Australia's peak automotive industry body is urging drivers and passengers to conduct a simple but potentially life-saving check from their smartphones to see if their vehicle they're travelling in requires urgent airbag replacement under the ongoing compulsory Takata recall.
A faulty Takata airbag could kill or seriously injure occupants, but the Federal Chamber of Automotive Industries (FCAI) says motorists and their passengers can avoid this scenario by simply using their mobile phone to conduct a quick check before hitting the road.
Anyone can check the recall status of any vehicle by texting TAKATA to 0487 AIRBAG (247 224) or visiting the website www.ismyairbagsafe.com.au and entering the car's vehicle registration number and state of registration.
If the car is involved in the recall, the owner can contact the manufacturer and have it repaired for free.
Meanwhile, "consumers who imported a vehicle directly into Australia from overseas are urged to contact the vehicle manufacturer’s Australian office to see if it is affected by the recall," the Australian Competition and Consumer Commission (ACCC) said.
"Those who imported a vehicle using a business in Australia should check this with the business, and arrange airbag replacements if needed."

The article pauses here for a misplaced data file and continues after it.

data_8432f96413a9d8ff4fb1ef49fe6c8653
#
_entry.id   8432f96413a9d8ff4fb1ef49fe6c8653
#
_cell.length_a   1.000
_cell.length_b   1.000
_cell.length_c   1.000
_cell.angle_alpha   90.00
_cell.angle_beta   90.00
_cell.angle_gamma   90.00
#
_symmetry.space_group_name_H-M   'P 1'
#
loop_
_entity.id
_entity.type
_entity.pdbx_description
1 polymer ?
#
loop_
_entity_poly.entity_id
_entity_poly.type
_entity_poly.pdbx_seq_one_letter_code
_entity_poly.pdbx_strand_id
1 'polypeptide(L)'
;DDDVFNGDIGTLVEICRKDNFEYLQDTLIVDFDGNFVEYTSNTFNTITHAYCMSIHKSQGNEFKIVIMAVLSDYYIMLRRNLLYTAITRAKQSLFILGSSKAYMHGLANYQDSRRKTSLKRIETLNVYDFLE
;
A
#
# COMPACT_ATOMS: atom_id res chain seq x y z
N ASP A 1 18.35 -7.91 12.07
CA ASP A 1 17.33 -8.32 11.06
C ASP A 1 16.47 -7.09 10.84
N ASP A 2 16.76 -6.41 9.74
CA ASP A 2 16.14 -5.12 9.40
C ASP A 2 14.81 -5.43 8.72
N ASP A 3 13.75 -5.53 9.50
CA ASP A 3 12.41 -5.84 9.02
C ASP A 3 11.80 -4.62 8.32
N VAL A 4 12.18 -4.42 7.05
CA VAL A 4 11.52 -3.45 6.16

The ACCC's compulsory recall has been ongoing since March 2018 and has seen an average of over 3100 airbags replaced each day across the country.
However, as of July 31, 2020, about 180,000 airbags in more than 155,000 vehicles are yet to be replaced.
Of those 155,000 unrectified vehicles, 6000 contain high-risk 'critical' airbags and should not taken off the road entirely, with owners urged to contact the manufacturer and have the car towed immediately.
The faulty airbags contain a chemical called phase-stabilised ammonium nitrate (PSAN) and feature a design defect that may cause the airbag to deploy with explosive force and send sharp metal fragments into the cabin at high speed.
"Family, friends, neighbours and work colleagues should check before taking a journey in someone else’s vehicle. Do not rely on others. A quick check for yourself or on behalf of your kids and other loved ones could save a life," FCAI chief executive Tony Weber said.
“It doesn’t matter if it is a quick run to the shops, a neighbour’s school run with your kids, a drop-off or pick-up at the local railway station or a long holiday or business trip. A faulty Takata airbag can explode at any time with devastating results.”
Importantly, automotive dealerships and service centres can still conduct airbag replacements amid ongoing coronavirus restrictions.
In fact, the ACCC said in the three months to July 31, more than 40,000 vehicles had their airbags replaced despite the pandemic.
Even under stage-four lockdowns, Victoria's Department of Health and Human Services has granted an exemption to dealerships and service centres to stay open for on-site work provided they are conducting critical vehicle repairs, which includes Takata airbag replacement.
From the end of July 2020, manufacturers affected by the recall have only five months left to meet the replacement deadline of December 31, 2020, or face penalties.